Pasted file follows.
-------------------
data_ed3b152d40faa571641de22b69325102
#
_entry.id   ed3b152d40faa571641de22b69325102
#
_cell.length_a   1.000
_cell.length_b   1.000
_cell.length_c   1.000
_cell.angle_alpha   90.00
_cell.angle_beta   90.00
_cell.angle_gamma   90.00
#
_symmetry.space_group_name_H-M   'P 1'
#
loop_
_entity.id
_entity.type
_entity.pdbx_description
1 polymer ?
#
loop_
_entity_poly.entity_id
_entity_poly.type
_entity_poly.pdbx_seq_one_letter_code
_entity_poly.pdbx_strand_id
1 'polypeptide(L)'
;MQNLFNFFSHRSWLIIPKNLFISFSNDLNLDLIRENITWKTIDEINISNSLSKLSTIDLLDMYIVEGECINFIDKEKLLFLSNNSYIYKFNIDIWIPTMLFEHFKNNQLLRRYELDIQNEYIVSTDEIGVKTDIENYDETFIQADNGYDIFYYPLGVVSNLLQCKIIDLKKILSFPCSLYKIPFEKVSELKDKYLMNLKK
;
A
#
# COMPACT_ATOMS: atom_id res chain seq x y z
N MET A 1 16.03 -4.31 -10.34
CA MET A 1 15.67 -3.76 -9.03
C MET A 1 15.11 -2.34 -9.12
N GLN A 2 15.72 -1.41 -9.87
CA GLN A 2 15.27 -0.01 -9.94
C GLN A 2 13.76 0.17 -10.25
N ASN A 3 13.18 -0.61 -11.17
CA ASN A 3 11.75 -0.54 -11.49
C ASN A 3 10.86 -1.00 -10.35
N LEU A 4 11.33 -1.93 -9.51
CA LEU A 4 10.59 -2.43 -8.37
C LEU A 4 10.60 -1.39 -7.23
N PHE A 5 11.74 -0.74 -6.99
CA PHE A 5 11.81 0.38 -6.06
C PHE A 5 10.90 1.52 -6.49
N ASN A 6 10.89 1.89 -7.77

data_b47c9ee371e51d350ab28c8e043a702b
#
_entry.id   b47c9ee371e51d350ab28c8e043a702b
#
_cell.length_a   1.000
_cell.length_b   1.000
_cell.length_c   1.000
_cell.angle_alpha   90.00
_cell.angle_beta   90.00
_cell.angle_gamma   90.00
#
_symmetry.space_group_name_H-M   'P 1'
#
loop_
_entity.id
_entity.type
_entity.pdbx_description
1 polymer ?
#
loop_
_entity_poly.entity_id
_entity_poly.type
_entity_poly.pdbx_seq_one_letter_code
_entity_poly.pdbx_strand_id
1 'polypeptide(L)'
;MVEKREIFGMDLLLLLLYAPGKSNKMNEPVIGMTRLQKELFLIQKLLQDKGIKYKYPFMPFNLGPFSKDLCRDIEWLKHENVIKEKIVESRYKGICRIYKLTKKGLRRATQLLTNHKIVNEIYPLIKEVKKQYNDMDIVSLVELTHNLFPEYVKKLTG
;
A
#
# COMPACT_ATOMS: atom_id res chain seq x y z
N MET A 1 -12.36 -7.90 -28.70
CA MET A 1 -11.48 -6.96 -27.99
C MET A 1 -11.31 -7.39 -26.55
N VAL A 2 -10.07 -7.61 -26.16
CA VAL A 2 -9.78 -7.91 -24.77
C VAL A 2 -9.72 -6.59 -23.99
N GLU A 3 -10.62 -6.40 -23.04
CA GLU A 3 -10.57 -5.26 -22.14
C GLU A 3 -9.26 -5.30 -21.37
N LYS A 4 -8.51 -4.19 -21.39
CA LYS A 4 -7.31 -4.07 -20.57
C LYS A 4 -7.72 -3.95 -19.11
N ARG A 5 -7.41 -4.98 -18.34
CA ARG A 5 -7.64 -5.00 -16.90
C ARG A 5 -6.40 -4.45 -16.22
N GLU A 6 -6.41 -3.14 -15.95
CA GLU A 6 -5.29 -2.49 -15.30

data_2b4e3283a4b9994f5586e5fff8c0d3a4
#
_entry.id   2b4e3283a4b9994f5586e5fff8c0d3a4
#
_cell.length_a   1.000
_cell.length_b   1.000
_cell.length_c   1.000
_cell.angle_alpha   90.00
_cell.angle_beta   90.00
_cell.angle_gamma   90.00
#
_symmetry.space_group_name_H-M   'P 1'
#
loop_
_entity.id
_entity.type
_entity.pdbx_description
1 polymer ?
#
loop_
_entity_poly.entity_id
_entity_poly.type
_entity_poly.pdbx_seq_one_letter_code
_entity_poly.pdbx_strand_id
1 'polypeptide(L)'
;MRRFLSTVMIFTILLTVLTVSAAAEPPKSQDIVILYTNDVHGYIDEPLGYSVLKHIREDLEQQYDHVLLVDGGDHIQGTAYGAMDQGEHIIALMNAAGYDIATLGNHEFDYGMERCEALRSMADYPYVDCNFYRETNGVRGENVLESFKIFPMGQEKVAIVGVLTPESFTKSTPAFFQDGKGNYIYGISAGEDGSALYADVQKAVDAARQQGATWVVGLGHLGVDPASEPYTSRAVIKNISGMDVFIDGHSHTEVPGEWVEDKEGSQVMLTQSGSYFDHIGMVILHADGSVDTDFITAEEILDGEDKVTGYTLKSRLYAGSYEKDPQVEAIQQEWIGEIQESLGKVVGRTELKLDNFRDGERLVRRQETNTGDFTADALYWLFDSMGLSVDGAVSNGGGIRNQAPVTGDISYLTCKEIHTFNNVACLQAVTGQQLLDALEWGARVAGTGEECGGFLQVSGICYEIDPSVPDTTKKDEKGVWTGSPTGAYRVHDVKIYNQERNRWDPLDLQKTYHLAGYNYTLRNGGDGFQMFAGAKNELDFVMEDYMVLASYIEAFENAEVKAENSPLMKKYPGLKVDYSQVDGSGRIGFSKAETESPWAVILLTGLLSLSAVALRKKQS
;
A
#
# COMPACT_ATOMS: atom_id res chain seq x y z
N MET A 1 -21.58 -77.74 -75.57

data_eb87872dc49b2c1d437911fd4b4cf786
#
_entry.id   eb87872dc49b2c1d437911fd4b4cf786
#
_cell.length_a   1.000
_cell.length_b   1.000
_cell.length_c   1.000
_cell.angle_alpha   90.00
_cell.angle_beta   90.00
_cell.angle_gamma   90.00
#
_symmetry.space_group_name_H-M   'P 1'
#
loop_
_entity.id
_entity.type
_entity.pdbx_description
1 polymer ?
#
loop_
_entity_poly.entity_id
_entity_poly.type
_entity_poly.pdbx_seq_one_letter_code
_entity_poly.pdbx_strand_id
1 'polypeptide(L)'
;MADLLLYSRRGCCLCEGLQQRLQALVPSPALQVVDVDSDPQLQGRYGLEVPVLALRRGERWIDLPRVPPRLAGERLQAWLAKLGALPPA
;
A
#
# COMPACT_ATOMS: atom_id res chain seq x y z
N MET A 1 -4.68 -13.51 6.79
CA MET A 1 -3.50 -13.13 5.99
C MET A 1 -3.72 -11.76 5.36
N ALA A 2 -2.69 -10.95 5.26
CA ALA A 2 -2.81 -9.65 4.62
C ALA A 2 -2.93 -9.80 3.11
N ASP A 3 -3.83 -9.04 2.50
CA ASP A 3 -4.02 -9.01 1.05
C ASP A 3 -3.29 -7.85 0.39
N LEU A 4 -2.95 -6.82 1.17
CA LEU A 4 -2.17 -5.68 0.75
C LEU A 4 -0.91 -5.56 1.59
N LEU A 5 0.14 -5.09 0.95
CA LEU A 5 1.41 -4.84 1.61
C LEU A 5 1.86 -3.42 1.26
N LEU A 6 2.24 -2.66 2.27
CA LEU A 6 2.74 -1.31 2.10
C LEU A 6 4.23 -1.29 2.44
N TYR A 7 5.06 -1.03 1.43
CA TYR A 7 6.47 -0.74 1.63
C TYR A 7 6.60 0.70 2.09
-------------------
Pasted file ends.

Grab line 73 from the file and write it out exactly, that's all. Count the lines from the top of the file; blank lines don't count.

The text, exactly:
;